Over the past five years, the Arrowhead water withdrawals in the San Bernardino National Forest have been under a great deal of scrutiny. These withdrawals occur at the Strawberry Creek headwaters around 5,000 feet elevation using a series of mountainside horizontal borehole wells and tunnels that annually drain multi-millions of gallons of forest groundwater through a two-mile pipeline that terminates at a holding area along Old Waterman Canyon Road. The water is then picked-up by large tanker trucks and hauled to a bottling plant. The groundwater withdrawals are reported to the San Bernardino Municipal Valley Water, which at present is taking steps toward initiating litigation against Nestlé Waters of North America over those withdrawals. On March 2, the San Bernardino Municipal Valley Water District Board of Directors met in closed session to discuss pending litigation against Nestlé Waters of North America, Inc. Upon the board reconvening, it was announced that the board gave direction to legal counsel, but no further information is available.
One reason potential investors in the Gores Metropolous II special purpose acquisition company may be well-advised to exercise caution is that there are questions as to whether Nestlé’ has a legitimate claim to and any future guaranteed access to the water that is the centerpiece of the Arrowhead Spring Water Bottling Enterprise.
The state water board has an ongoing investigation into both Nestlé’s Arrowhead operation and water rights as the California Water Board has ultimate determinative authority over water right issues throughout the Golden State, including on federal lands therein.
In 2017, the water board’s initial investigation limited Nestlé’s temporarily authorized water withdrawals in the San Bernardino Mountains to 26 acre-feet a year.
An acre foot equals 325,851.4 gallons or 43,560 cubic feet, the amount of water that would cover one acre, 43,560 square feet, to the depth of one foot.
The 26 acre-feet allotment is about 20 percent of the 192 acre-feet (62.56 million gallons) Nestlé was previously siphoning from Strawberry Canyon annually. Records indicate that Nestlé has not complied with the reduced authorized water orders, and that the company took 144 acre-feet in 2017, 141 acre-feet in 2018 and 210 acre-feet in 2019, with no indication of compliance in 2020 or 2021.
This has left Nestlé’s Arrowhead Spring Water bottling division potentially vulnerable to enforcement action and hefty fines. Moreover, Nestlé’s action is likely to prompt the state water board to make an exhaustive review of the water rights pertaining to the Arrowhead Spring Water operation that grew out of that company’s corporate predecessor’s claims to the water drawn at the 5,000 foot elevation in Strawberry Canyon. The Sentinel’s review of the public record indicates those rights were erroneously conflated with a spring much lower down the mountain at the 2,000 foot elevation proximate to the historic Arrowhead Springs Hotel. It thus would appear that Nestlé does not, in fact, have a valid claim to the water it is attempting to market to the Metropolous Family.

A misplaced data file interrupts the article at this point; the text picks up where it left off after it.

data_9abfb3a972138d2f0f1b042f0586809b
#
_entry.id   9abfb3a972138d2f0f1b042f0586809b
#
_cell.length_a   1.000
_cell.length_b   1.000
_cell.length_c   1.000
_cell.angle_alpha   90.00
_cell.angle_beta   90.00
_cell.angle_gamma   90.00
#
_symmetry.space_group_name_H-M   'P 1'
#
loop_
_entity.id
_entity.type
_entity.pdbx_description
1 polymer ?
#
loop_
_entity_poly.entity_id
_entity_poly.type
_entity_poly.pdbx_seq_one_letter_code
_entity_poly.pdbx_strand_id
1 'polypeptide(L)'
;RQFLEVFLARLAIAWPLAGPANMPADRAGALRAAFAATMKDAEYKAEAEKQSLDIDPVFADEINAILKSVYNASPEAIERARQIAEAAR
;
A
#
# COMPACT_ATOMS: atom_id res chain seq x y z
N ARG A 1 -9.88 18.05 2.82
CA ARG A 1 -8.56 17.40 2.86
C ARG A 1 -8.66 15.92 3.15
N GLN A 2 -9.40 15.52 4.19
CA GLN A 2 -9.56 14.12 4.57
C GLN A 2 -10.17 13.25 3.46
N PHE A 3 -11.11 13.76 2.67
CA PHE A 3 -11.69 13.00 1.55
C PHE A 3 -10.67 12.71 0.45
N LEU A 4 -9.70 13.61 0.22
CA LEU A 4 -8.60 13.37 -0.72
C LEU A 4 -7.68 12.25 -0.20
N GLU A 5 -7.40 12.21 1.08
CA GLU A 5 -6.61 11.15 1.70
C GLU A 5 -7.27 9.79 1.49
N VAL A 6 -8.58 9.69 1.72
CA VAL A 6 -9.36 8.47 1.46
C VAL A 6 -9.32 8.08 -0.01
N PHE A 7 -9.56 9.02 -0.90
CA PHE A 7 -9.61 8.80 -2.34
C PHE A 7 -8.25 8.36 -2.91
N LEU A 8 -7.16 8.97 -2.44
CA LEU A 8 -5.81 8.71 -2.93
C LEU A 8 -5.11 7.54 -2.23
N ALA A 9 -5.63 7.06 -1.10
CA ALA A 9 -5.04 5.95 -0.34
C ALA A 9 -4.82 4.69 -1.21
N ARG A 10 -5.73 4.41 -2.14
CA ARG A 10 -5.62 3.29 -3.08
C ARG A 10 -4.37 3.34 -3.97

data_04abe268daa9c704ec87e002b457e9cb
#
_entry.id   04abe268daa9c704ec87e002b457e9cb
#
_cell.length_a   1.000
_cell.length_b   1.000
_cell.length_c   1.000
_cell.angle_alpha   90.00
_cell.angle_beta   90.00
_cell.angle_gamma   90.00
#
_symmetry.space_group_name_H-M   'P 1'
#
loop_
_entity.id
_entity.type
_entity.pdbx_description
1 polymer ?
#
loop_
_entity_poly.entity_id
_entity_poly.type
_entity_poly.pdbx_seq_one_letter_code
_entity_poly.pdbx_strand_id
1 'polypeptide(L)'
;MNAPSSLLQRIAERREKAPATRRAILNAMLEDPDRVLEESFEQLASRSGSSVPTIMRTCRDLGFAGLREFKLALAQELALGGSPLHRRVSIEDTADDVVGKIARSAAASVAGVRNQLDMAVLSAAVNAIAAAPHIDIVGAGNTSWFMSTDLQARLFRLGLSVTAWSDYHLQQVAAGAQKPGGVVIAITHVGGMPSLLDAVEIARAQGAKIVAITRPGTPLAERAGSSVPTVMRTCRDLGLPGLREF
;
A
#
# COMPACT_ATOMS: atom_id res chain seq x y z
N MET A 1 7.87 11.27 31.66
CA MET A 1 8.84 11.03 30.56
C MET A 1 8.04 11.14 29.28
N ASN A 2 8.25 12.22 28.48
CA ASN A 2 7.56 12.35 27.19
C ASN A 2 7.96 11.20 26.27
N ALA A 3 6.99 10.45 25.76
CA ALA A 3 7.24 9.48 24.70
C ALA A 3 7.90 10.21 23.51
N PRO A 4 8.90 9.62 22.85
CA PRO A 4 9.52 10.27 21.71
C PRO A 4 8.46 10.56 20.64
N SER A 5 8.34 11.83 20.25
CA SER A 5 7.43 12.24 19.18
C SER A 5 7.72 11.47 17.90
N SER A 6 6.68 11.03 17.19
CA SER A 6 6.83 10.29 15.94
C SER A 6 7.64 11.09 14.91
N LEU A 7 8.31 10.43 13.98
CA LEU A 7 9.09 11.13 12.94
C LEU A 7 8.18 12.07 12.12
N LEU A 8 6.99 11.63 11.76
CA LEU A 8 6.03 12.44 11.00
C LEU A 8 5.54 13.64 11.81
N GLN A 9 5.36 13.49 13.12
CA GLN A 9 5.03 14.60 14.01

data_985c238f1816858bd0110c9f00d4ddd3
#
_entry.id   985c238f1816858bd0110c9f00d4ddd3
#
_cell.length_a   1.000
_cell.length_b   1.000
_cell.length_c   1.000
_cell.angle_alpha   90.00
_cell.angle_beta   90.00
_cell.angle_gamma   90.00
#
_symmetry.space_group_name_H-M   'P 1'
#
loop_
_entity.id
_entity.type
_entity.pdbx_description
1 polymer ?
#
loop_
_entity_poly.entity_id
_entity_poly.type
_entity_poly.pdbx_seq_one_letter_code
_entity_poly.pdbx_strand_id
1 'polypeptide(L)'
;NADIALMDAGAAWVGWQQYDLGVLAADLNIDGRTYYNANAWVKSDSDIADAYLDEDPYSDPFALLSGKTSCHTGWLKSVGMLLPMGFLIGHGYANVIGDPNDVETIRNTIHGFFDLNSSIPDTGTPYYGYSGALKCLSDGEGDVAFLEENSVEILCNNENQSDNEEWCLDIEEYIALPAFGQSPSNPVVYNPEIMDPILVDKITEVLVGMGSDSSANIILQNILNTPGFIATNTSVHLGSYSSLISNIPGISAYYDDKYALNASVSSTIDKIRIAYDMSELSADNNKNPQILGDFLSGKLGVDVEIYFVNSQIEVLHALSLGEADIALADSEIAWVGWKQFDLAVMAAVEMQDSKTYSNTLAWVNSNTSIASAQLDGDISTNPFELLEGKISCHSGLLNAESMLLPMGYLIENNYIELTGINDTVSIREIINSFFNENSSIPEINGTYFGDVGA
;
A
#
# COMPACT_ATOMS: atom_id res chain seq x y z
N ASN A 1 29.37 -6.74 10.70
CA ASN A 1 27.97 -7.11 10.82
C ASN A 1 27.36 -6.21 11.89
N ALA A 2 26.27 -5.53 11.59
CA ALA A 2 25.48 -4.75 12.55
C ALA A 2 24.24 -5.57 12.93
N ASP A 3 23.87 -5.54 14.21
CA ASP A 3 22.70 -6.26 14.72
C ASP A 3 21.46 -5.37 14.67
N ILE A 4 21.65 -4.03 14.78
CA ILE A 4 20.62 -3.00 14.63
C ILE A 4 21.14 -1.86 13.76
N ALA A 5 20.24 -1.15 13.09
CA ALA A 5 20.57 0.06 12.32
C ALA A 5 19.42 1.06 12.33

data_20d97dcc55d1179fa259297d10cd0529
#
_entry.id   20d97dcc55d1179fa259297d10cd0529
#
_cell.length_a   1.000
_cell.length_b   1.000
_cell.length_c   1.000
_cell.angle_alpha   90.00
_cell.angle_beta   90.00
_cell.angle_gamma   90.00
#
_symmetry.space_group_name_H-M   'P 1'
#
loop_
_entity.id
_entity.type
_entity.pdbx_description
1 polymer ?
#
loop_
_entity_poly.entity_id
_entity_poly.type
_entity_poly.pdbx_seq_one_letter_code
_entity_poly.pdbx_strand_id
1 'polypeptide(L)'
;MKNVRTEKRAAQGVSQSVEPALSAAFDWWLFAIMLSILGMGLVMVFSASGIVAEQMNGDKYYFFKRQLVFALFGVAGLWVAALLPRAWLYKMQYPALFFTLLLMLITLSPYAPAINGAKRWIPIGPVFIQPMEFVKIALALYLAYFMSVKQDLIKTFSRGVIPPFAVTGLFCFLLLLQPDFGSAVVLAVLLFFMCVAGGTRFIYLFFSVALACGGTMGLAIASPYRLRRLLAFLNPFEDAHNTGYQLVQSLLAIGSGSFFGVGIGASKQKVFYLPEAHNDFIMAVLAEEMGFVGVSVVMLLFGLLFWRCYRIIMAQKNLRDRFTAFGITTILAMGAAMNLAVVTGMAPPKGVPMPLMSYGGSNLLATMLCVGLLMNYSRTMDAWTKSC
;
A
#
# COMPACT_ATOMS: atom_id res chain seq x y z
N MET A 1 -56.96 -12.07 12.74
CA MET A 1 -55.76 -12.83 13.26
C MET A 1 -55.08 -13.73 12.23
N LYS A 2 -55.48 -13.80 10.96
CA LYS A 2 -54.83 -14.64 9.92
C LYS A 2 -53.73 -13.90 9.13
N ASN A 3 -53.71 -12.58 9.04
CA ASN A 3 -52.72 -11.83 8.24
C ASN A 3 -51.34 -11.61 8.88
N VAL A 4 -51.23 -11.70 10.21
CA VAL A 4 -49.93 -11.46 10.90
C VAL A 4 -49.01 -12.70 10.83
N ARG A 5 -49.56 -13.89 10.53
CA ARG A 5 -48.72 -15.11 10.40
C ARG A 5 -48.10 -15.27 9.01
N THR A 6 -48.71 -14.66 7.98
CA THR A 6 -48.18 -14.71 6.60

In a recent correspondence obtained by the Sentinel, state water board officials indicated that the new owners would need to comply with California laws and regulations and be the respondent to the water rights being investigated.
The US Forest Service permit for the Arrowhead pipeline expires in August 2021. According to the permit terms, the permit is non-transferable; the new owner would need to reapply for the permit with conditions attached. If the water rights case rules against Nestlé and a determination that environmental damage has been done to Strawberry Canyon and/or forest property dependent upon the aquifer Strawberry Creek supplies, specific liability on Nestlé’s part could follow, including accountability for making false claims to the federal government to obtain a permit. This legal trouble is only a fraction of the liabilities mounting for Nestlé Waters North American water bottling operations in the U.S. and Canada.
Nestlé boasts on the One Rock website that it “conserves 18,000 acres of natural watershed area,” but Nestlé does not own the San Bernardino National Forest, nor does it have, at present, any established water rights in the San Bernardino Mountains. Drafting billions of gallons of spring water or groundwater out of drought-stricken California clashes with the state government’s intended goal of conservation. Much of Nestlé’s water appears to be the product of water contracts like the contract in Deer Canyon with Cucamonga Water District. Others are of questionable spring or groundwater withdrawals including ones in Running Springs and Southern Pacific Springs at the edge of the San Bernardino National Forest.
Across the country there is a great deal of litigation over Nestlé’s water takes including a class action lawsuit involving Poland Springs in Maine. Other permits are not transferable or under litigation. There is curiosity in some circles as to why the Metropoulos Family is pursuing Nestlé’s troubled waters, beset with so much pending liability and litigation across North America, including circumstances like those in the San Bernardino Mountains, where the potential exists that at some point, perhaps sooner rather than later, it will be determined that the owner of the Arrowhead brand has no rights to the water it claims it owns. Unknown is whether the Metropoulous Family knows something the rest of the public does not. Also unknown is whether Nestlé’s corporate officers know something the Metropoulos Family does not.
Perhaps the private equity deal now being gestated between One Rock Capital Partners, LLC and the Metropoulos partnership and Nestlé represents a Wall Street play to start commoditizing water in an unregulated framework. If so, this marks a turn in the way the world works, one in which stock shares of water are to be bought and sold in the same way shares of Apple or Johnson & Johnson or the Ford Motor company are. This runs counter to the laws of nature and biology. Humans may crave Twinkies from time to time, but they need water to live. Wildlife needs water, not Twinkies. When forests burn, firefighter rely on water, not Twinkies.
By Henry Frye and Amanda Frye